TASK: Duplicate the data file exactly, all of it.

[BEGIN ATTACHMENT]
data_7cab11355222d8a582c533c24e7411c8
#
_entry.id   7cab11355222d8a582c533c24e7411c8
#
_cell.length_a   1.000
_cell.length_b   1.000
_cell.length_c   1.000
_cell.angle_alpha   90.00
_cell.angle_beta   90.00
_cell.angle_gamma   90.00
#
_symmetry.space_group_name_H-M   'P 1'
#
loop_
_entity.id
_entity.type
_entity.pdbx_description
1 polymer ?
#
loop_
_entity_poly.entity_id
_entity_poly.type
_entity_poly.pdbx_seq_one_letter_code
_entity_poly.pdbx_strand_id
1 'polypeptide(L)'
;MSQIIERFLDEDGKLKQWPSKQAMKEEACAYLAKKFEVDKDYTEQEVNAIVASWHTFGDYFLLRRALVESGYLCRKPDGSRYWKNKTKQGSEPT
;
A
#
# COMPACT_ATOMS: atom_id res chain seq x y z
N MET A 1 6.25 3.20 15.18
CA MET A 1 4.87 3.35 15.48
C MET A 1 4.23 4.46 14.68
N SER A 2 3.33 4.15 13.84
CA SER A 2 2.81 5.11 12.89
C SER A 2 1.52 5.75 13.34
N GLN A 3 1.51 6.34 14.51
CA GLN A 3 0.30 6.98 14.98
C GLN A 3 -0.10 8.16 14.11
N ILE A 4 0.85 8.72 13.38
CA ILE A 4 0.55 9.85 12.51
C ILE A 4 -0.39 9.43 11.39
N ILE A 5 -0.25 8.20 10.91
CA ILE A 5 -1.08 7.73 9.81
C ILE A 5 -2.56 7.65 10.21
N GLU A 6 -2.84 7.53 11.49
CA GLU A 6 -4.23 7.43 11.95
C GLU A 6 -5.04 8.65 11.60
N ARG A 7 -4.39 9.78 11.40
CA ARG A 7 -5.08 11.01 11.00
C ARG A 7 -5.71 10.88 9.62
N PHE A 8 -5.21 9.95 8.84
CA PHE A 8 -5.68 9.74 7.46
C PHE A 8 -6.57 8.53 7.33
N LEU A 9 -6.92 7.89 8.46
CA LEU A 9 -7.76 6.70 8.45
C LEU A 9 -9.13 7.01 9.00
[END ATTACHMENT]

data_7cab11355222d8a582c533c24e7411c8
#
_entry.id   7cab11355222d8a582c533c24e7411c8
#
_cell.length_a   1.000
_cell.length_b   1.000
_cell.length_c   1.000
_cell.angle_alpha   90.00
_cell.angle_beta   90.00
_cell.angle_gamma   90.00
#
_symmetry.space_group_name_H-M   'P 1'
#
loop_
_entity.id
_entity.type
_entity.pdbx_description
1 polymer ?
#
loop_
_entity_poly.entity_id
_entity_poly.type
_entity_poly.pdbx_seq_one_letter_code
_entity_poly.pdbx_strand_id
1 'polypeptide(L)'
;MSQIIERFLDEDGKLKQWPSKQAMKEEACAYLAKKFEVDKDYTEQEVNAIVASWHTFGDYFLLRRALVESGYLCRKPDGSRYWKNKTKQGSEPT
;
A
#
# COMPACT_ATOMS: atom_id res chain seq x y z
N MET A 1 6.25 3.20 15.18
CA MET A 1 4.87 3.35 15.48
C MET A 1 4.23 4.46 14.68
N SER A 2 3.33 4.15 13.84
CA SER A 2 2.81 5.11 12.89
C SER A 2 1.52 5.75 13.34
N GLN A 3 1.51 6.34 14.51
CA GLN A 3 0.30 6.98 14.98
C GLN A 3 -0.10 8.16 14.11
N ILE A 4 0.85 8.72 13.38
CA ILE A 4 0.55 9.85 12.51
C ILE A 4 -0.39 9.43 11.39
N ILE A 5 -0.25 8.20 10.91
CA ILE A 5 -1.08 7.73 9.81
C ILE A 5 -2.56 7.65 10.21
N GLU A 6 -2.84 7.53 11.49
CA GLU A 6 -4.23 7.43 11.95
C GLU A 6 -5.04 8.65 11.60
N ARG A 7 -4.39 9.78 11.40
CA ARG A 7 -5.08 11.01 11.00
C ARG A 7 -5.71 10.88 9.62
N PHE A 8 -5.21 9.95 8.84
CA PHE A 8 -5.68 9.74 7.46
C PHE A 8 -6.57 8.53 7.33
N LEU A 9 -6.92 7.89 8.46
CA LEU A 9 -7.76 6.70 8.45
C LEU A 9 -9.13 7.01 9.00